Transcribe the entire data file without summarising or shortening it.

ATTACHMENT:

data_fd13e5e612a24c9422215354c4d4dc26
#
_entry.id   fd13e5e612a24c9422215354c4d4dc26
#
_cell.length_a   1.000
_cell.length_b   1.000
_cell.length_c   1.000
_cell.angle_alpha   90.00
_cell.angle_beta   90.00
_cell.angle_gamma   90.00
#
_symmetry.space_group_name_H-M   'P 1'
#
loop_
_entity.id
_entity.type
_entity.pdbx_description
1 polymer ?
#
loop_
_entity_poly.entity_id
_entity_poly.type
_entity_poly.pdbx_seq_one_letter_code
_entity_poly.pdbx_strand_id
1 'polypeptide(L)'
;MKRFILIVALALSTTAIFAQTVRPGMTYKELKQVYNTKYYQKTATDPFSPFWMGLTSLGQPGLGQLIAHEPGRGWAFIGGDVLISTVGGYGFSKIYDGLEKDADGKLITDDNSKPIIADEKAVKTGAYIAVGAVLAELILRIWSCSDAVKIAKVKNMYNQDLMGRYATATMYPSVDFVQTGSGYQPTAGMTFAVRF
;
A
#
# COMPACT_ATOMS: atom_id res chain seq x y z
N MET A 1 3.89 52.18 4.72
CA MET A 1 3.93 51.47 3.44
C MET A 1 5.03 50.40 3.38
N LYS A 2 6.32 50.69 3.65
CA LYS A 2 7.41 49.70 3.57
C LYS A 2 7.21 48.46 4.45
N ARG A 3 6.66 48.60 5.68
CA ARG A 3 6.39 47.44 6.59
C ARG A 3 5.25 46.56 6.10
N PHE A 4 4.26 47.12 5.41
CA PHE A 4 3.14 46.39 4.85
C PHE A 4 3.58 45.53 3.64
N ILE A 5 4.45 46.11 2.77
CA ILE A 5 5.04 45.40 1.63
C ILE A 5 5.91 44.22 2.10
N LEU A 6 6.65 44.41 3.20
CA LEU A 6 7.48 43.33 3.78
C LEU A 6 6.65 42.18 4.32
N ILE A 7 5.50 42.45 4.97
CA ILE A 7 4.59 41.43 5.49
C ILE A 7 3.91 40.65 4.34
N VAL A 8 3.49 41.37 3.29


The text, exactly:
data_fd13e5e612a24c9422215354c4d4dc26
#
_entry.id   fd13e5e612a24c9422215354c4d4dc26
#
_cell.length_a   1.000
_cell.length_b   1.000
_cell.length_c   1.000
_cell.angle_alpha   90.00
_cell.angle_beta   90.00
_cell.angle_gamma   90.00
#
_symmetry.space_group_name_H-M   'P 1'
#
loop_
_entity.id
_entity.type
_entity.pdbx_description
1 polymer ?
#
loop_
_entity_poly.entity_id
_entity_poly.type
_entity_poly.pdbx_seq_one_letter_code
_entity_poly.pdbx_strand_id
1 'polypeptide(L)'
;MKRFILIVALALSTTAIFAQTVRPGMTYKELKQVYNTKYYQKTATDPFSPFWMGLTSLGQPGLGQLIAHEPGRGWAFIGGDVLISTVGGYGFSKIYDGLEKDADGKLITDDNSKPIIADEKAVKTGAYIAVGAVLAELILRIWSCSDAVKIAKVKNMYNQDLMGRYATATMYPSVDFVQTGSGYQPTAGMTFAVRF
;
A
#
# COMPACT_ATOMS: atom_id res chain seq x y z
N MET A 1 3.89 52.18 4.72
CA MET A 1 3.93 51.47 3.44
C MET A 1 5.03 50.40 3.38
N LYS A 2 6.32 50.69 3.65
CA LYS A 2 7.41 49.70 3.57
C LYS A 2 7.21 48.46 4.45
N ARG A 3 6.66 48.60 5.68
CA ARG A 3 6.39 47.44 6.59
C ARG A 3 5.25 46.56 6.10
N PHE A 4 4.26 47.12 5.41
CA PHE A 4 3.14 46.39 4.85
C PHE A 4 3.58 45.53 3.64
N ILE A 5 4.45 46.11 2.77
CA ILE A 5 5.04 45.40 1.63
C ILE A 5 5.91 44.22 2.10
N LEU A 6 6.65 44.41 3.20
CA LEU A 6 7.48 43.33 3.78
C LEU A 6 6.65 42.18 4.32
N ILE A 7 5.50 42.45 4.97
CA ILE A 7 4.59 41.43 5.49
C ILE A 7 3.91 40.65 4.34
N VAL A 8 3.49 41.37 3.29